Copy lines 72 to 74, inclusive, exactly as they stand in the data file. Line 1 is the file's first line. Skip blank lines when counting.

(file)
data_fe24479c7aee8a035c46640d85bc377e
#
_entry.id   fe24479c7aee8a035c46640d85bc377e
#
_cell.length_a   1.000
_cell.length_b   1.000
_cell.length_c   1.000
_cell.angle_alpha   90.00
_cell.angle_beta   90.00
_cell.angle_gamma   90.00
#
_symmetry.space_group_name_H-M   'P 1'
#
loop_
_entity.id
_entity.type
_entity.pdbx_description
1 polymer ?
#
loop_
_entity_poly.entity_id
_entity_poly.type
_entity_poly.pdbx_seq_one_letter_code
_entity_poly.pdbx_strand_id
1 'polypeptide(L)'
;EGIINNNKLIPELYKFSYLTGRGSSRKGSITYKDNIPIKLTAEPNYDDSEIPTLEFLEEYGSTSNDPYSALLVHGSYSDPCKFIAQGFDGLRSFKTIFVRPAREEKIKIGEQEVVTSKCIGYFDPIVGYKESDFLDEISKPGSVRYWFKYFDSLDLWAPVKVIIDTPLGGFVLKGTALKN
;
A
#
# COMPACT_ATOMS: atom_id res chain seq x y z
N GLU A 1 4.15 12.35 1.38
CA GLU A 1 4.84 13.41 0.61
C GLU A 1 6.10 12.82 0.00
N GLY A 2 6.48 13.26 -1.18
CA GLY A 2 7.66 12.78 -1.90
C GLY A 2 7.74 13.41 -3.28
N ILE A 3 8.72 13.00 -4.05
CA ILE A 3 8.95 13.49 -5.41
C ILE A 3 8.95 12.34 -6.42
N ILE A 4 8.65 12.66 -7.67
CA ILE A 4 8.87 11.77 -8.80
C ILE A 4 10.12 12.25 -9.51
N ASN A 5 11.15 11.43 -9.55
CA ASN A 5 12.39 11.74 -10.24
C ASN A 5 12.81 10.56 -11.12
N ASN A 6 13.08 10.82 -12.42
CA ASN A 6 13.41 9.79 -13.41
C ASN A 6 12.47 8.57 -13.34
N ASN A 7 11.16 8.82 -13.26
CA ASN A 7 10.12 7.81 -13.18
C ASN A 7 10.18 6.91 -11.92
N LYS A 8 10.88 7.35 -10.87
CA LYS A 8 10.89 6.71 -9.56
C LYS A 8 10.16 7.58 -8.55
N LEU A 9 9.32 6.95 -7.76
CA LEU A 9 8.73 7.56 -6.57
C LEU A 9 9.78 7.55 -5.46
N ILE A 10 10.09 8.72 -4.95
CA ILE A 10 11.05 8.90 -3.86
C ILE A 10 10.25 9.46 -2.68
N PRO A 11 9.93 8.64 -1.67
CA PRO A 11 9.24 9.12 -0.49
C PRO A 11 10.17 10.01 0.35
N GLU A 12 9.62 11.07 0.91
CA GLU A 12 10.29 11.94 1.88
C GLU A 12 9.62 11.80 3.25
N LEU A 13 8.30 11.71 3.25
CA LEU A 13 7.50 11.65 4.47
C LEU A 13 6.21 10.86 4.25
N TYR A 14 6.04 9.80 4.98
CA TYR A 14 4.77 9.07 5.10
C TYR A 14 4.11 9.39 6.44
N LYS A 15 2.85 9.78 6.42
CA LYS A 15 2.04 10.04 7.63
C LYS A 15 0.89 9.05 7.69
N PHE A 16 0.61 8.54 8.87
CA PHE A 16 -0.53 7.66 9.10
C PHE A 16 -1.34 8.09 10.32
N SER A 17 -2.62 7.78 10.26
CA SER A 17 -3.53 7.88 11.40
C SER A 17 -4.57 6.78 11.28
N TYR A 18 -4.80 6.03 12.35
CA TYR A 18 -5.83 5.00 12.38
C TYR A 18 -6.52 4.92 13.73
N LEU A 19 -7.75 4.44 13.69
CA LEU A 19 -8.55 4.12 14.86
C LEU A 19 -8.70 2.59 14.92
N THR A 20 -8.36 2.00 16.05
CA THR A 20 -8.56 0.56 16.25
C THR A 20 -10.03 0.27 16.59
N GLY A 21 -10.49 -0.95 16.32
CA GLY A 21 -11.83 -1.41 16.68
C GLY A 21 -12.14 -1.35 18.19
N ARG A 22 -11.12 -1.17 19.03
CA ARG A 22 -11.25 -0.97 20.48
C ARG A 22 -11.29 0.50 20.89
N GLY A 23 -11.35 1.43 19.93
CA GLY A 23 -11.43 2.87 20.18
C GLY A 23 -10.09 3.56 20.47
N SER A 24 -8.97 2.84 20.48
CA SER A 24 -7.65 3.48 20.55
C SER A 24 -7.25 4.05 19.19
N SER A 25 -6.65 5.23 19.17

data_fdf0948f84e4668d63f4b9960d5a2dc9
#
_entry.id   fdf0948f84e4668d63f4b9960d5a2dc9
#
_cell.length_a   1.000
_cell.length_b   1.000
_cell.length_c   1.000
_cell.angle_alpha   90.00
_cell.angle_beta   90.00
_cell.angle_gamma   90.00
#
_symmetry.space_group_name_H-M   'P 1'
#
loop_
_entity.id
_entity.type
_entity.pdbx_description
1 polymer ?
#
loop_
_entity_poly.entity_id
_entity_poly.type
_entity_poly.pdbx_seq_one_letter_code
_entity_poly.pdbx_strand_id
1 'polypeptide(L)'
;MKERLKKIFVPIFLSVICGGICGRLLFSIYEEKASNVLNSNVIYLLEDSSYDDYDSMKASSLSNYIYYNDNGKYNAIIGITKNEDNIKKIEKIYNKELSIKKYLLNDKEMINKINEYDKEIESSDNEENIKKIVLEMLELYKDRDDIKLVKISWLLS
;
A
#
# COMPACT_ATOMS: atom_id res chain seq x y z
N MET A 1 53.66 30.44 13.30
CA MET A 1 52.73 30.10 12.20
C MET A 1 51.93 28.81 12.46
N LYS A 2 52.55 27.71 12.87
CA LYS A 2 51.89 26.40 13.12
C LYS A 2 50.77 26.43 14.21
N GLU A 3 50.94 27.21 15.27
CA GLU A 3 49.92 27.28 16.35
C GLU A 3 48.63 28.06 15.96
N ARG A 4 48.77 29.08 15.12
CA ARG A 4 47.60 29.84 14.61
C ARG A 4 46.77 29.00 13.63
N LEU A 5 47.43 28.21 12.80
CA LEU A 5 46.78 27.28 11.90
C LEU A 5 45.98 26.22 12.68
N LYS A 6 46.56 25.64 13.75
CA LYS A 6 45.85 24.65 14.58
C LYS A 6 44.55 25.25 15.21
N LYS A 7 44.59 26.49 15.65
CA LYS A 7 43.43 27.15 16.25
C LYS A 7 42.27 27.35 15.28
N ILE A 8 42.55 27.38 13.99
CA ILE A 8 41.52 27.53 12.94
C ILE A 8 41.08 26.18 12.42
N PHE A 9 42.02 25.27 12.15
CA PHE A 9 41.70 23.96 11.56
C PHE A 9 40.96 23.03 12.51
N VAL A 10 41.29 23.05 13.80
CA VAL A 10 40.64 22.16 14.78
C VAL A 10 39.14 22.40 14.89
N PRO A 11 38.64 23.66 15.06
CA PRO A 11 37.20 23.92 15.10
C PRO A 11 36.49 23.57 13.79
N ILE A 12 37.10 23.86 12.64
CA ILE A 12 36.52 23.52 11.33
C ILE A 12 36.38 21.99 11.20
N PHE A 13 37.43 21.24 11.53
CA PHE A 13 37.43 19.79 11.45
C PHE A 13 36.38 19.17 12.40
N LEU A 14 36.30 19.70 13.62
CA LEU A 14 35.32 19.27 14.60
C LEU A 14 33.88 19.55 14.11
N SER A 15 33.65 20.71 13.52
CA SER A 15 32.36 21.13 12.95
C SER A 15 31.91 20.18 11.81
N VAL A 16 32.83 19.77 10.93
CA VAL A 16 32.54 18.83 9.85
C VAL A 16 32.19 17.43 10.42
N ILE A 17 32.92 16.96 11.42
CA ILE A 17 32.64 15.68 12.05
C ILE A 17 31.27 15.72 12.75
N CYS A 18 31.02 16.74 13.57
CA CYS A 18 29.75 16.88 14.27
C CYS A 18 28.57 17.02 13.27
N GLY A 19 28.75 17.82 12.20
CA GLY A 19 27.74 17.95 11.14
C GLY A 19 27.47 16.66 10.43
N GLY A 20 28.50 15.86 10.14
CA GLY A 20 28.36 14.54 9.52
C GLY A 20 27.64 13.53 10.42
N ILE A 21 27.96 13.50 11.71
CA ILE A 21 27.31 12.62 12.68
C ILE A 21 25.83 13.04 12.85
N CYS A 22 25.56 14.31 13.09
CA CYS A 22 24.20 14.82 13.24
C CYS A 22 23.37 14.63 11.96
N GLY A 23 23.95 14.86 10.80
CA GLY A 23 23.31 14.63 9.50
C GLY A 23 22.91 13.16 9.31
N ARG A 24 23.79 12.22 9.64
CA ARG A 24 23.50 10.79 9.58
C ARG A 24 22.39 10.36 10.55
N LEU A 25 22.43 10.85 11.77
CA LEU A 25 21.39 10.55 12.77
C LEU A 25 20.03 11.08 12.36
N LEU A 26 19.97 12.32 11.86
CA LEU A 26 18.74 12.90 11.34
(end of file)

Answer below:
C TYR A 14 4.11 9.39 6.44
N LYS A 15 2.85 9.78 6.42
CA LYS A 15 2.04 10.04 7.63